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Government Supports Zero Waste Targets

In the Review of Waste Policy in England, published in June 2011, the government outlined plans to “get the most energy out of genuinely residual waste, not to get the most waste into energy recovery”. Recognising waste as a source of renewable energy, the government is looking for solutions to promote sustainable use of our material resources.


Is A Zero Waste Economy Viable?


Under the revised Waste Framework Directive, the EU set ground rules for member states. Enforcing a statutory duty to follow a five step waste hierarchy, the Directive puts emphasis on preventing waste in the first instance.

In England’s Review of Waste Policy, the government supported efficient energy recovery. Delivering environmental benefits, reducing carbon and providing economic opportunities, they pledged to remove barriers to energy from waste technologies in order to work towards Zero Waste.

In the government’s visions of a Zero Waste Economy, they acknowledged that there would be a ‘long-term’ market in waste materials. Highlighting the significant opportunities for growth in:

  • waste collections
  • recycling
  • reprocessing
  • recovery of waste

It is estimated that the UK’s waste and recycling sector will grow by approximately 3-4% a year. Currently valued at £11 billion, these industries are central to the development of a green Zero Waste economy. Traditionally focussed on disposal of waste via landfill, the waste industry is currently undergoing a transition towards greater reuse, recycling and recovery. The 2010 Energy & Utility Skills report forecasts that the waste management and recycling industry will grow by 37% by 2020.

As industry capacity for simple disposal and landfill contract, the government has allowed significant scope for sustainable Zero Waste solutions to grow. There are plans for greater growth opportunities in both the waste management industry and wider supply chain for the collection, sorting and processing of materials such as:

  • Bio-waste
  • Textiles
  • Plastics
  • Glass
  • Paper
  • Metals

Alongside the reviewed waste policy, the government’s own Waste & Resource Action Programme body has taken a step closer to support energy from waste projects. Traditionally promoting recycling, its stated view is now “Making best use of our natural resources is not about a choice between recycling or energy from waste, but about a combination of recycling and energy from waste.”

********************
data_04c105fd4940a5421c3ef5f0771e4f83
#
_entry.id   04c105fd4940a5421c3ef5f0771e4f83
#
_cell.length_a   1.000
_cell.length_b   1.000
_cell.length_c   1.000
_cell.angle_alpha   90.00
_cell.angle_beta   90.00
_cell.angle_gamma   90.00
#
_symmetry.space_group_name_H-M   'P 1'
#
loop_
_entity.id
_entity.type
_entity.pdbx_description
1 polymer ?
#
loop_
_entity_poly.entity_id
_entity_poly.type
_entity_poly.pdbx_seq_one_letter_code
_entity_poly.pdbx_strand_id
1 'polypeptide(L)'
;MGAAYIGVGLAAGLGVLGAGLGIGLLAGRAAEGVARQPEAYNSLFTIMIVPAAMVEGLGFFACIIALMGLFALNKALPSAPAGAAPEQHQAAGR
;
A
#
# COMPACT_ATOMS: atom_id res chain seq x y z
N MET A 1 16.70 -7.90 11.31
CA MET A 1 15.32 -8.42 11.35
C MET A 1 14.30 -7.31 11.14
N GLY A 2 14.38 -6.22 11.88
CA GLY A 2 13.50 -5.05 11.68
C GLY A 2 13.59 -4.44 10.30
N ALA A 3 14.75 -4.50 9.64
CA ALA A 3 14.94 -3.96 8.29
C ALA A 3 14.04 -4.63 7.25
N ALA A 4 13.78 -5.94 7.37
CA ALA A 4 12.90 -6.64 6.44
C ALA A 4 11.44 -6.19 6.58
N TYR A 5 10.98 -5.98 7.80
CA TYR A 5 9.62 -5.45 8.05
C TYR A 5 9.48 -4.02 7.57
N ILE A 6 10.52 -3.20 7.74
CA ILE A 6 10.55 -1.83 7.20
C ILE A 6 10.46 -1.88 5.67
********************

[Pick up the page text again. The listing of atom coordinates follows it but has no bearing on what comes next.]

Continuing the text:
Make Positive StepsTowards Zero To Landfill


To achieve their long-term vision of a Zero Waste economy, the government has set themselves challenges to achieve. These include the following:

  • Preventing waste where it occurs – this can help reduce the amount of raw materials used for new products, reduce hazardous waste substances and design waste out entirely.
  • Increase the recycling of waste collected – meet the revised Waste Framework Directive target to recycle 50% of waste by 2020.
  • Extract valuable recyclables – ensure the collection of recyclable materials meets the needs of reprocessing plants here and abroad.
  • Deliver on climate and broader environmental needs – establish an interface between energy from waste policies and review energy targets to deliver on Zero Waste goals.
  • Divert waste from landfill – ensure the UK meets the EU Landfill Directive targets for diverting biodegradable waste from landfill in 2013 and 2020.
  • Tackle waste crime – ensure an effective approach to tackling waste crimes, reducing harm to the environment.
  • Support sustainable solutions – work to identify commercially viable routes to help develop a recovery infrastructure.

To achieve your Zero Waste goals, call the experts at Recycling Services on 01952 204471 or email

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